The perfumer speaks on his earthy, evocative new scent, De Los Santos – a celebration of life, death and Virgil Abloh
For Byredo founder Ben Gorham, the last two years have been defined – at least in part – by loss. In 2021, the Sweden-based perfumer was shaken by the unexpected passings of both his father and his close friend. The former died in Argentina, where he lived (Gorham had spent his adult life rebuilding their relationship after an estranged childhood). The latter was his collaborator and confidante Virgil Abloh, who died suddenly, just months later.
What followed, Gorham says, was a “sombre” period. At Abloh’s funeral, he began to question the nature of the mourning process, and the way different cultures commemorate their lost loved ones. There was something about the western approach to death – with its dour funereal rituals and cold, conclusive language – that felt too austere and inappropriate. “When we lose someone important, we learn in most western societies to grieve,” Gorham tells AnOther. “I was presented firsthand with the contrast of the funeral and the feeling of a memorial. The contrast between a moment of mourning and a moment of celebration.” Death, he came to realise, shouldn’t be about “losing someone” and “moving on” – both terms that imply forgetting. Instead, it should be about remembrance. “I wanted to create a way to celebrate my memories, to honour the beauty of life, and to translate that into scent.”
The result is De Los Santos: an earthy, aromatic new Byredo fragrance. Created as a “celebration of life”, the evocative scent was inspired by memorial rituals from all over the world, with undertones of sweet incense and ancient spices. However, the predominant influence came from Latin America and its vibrant, ritualistic celebrations of Día de Los Muertos and All Saints’ Day. As the place his late father had called home, it seemed like a fitting place to start crafting the scent. “All of my fragrances begin with the challenge of transforming an emotion or memory into a tangible product,” Gorham explains. “It’s not an easy thing to do ... especially when this idea came to me in quite a sombre time, a time of loss. How do you make that into a fragrance?”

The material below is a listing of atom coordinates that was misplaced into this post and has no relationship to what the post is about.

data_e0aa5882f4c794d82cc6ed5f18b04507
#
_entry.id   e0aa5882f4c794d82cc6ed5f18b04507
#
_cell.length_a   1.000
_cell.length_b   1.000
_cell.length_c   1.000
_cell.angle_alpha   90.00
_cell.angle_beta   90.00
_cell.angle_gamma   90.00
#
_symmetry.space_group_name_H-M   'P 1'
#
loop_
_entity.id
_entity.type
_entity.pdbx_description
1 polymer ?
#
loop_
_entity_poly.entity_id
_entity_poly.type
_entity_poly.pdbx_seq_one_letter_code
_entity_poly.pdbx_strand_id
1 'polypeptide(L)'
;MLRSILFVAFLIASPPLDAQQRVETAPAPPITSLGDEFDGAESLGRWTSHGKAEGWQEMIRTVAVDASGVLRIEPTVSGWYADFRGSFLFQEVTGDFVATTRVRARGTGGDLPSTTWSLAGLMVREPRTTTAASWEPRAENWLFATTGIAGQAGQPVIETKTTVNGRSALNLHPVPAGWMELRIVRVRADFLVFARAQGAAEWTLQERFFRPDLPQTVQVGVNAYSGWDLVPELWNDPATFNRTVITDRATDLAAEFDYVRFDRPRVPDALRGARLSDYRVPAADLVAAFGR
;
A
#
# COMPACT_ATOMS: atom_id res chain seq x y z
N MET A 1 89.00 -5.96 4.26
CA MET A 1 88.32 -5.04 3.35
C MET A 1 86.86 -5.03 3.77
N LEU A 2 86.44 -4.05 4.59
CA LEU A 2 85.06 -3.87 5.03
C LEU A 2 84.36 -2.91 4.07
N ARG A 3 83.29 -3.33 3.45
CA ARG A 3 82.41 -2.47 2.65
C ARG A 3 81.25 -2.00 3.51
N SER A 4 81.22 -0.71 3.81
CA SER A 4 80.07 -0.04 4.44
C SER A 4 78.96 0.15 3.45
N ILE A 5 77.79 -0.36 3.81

Gorham worked alongside fellow perfumer Jérome Epinette to help find the right notes. “Ancient ingredients kept popping up time and time again,” he says. This includes palo santo and sage, which add a sharper, spring-like twist to the more heady, opulent notes of musk, amber and incense. The pair ended up fusing eastern and western influences, bringing together ingredients from Latin and South Asian traditions, to reflect Gorham’s own heritage. “[The incense] is really linked to my personal life,” says the perfumer, whose mother is Indian. “It reminds me of the temple incense in Rajasthan, Udaipur, Jaipur and Mumbai.” However, he adds, “it’s really the mix of everything together that makes De Los Santos inherently unique ... it was quite exciting to work with palo santo and sage because of their link to ancient rituals across so many cultures. Though we may all express our culture differently, it was somewhat comforting to find these common links.”
Like most other Byredo scents, De Los Santos is about conjuring a memory, transporting you to another time and place, and breaking you out of the confines of your mind. The scope has always been global, too: previous inspirations include India, Africa, Romani nomadism, the Mojave desert, overflowing laundry baskets, and dusty leather-lined libraries. “They are rarely literal interpretations, but rather explorations of a feeling or a place or a fleeting moment,” Gorham says. “Then I hand them over to the world, who in turn create new memories with the scent, or perhaps it reminds them of something specific.” De Los Santos is the brand’s first-ever aromatic fragrance, and it may be its most ambitious yet – a celebration of life and death, with a Byredo twist.